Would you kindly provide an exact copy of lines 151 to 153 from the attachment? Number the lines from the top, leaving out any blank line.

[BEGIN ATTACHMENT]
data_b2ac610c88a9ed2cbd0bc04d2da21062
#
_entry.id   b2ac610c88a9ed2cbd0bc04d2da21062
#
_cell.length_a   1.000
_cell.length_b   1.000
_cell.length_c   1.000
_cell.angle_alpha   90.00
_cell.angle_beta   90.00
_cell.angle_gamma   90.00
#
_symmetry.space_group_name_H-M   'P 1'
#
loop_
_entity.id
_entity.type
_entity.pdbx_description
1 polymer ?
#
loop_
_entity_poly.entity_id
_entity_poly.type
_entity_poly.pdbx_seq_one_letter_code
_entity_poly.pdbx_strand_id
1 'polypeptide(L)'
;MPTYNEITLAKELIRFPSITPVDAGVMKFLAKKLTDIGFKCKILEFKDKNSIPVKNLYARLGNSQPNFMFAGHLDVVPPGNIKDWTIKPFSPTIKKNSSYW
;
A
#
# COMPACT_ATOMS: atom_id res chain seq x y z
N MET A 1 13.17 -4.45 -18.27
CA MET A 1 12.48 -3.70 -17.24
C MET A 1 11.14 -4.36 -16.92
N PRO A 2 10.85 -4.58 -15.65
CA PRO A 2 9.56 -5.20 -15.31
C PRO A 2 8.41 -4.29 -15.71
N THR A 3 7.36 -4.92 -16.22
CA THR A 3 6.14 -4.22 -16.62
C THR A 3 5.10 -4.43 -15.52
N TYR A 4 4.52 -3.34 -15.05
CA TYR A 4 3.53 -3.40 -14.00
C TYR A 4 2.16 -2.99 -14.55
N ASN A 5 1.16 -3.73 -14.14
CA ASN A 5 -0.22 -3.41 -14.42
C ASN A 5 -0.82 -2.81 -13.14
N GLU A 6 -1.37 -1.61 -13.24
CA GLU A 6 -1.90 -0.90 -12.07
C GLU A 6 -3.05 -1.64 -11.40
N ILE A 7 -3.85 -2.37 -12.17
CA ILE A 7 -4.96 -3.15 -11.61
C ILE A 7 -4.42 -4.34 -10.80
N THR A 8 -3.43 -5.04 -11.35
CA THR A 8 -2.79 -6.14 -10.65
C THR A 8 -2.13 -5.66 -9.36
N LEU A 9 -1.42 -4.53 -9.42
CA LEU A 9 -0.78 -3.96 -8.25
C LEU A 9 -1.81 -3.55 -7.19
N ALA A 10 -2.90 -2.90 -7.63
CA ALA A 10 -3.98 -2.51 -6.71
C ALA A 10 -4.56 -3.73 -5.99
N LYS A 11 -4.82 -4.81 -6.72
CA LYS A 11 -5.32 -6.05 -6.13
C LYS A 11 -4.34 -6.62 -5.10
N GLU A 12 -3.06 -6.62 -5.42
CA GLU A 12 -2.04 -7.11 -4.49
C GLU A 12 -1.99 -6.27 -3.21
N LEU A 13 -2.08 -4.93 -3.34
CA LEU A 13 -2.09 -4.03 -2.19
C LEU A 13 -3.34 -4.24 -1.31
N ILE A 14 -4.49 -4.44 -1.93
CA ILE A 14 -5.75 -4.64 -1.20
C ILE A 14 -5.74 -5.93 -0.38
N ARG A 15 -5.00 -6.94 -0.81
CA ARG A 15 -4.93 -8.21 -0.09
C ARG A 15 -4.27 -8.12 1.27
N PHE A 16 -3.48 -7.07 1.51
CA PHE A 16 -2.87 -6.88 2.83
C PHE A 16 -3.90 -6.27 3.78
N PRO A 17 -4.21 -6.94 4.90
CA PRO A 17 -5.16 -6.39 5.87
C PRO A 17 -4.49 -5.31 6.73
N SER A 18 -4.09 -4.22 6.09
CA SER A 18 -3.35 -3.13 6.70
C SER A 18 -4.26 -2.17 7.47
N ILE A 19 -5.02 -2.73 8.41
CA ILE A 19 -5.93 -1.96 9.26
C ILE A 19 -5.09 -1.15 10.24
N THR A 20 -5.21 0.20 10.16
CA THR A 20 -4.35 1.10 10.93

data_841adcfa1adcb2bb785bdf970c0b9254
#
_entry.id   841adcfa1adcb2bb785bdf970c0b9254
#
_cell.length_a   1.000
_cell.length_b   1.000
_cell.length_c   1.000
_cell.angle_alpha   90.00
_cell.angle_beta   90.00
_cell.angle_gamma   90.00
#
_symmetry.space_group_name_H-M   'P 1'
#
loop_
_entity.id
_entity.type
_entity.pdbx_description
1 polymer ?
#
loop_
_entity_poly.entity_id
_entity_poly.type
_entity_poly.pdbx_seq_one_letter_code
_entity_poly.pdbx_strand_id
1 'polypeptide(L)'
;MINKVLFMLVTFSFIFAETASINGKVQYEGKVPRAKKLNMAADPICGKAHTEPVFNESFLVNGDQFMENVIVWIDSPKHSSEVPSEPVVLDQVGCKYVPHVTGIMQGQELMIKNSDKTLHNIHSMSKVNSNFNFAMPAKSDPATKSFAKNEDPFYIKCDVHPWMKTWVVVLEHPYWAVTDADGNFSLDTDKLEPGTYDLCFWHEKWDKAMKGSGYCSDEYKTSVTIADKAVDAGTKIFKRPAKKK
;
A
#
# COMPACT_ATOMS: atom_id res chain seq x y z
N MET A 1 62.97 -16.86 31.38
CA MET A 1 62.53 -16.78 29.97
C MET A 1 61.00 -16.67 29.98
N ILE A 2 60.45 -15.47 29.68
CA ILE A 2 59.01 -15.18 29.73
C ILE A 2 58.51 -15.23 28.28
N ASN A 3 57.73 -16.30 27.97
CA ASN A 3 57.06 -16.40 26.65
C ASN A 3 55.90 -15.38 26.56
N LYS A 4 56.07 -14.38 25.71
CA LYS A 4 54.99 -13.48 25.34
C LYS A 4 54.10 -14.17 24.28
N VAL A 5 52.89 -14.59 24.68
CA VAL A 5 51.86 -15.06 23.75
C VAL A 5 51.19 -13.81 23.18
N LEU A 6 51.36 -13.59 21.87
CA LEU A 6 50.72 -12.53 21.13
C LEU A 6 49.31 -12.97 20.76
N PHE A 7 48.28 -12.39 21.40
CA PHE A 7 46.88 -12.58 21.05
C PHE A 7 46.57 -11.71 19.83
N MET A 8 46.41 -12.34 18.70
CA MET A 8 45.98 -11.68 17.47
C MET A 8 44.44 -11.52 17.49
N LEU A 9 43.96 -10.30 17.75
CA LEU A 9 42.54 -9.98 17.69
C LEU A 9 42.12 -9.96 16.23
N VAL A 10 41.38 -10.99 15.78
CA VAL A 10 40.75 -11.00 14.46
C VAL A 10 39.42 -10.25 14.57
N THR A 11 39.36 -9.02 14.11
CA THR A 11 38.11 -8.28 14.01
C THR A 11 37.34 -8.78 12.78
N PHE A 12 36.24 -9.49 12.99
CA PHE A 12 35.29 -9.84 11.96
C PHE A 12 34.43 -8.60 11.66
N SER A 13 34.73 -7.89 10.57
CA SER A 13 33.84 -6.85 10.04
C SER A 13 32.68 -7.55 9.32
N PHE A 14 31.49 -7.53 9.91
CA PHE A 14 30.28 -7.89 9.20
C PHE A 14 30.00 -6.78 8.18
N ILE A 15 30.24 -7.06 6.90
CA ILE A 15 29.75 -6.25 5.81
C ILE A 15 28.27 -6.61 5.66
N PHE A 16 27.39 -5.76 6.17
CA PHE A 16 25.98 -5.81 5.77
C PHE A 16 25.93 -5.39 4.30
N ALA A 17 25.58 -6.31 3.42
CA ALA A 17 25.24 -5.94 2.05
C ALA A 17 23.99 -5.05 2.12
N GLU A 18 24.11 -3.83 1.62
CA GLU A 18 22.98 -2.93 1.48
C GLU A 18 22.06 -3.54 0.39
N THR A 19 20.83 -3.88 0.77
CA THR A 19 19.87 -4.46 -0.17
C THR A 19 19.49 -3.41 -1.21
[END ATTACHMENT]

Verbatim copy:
CA THR A 11 38.11 -8.28 14.01
C THR A 11 37.34 -8.78 12.78
N PHE A 12 36.24 -9.49 12.99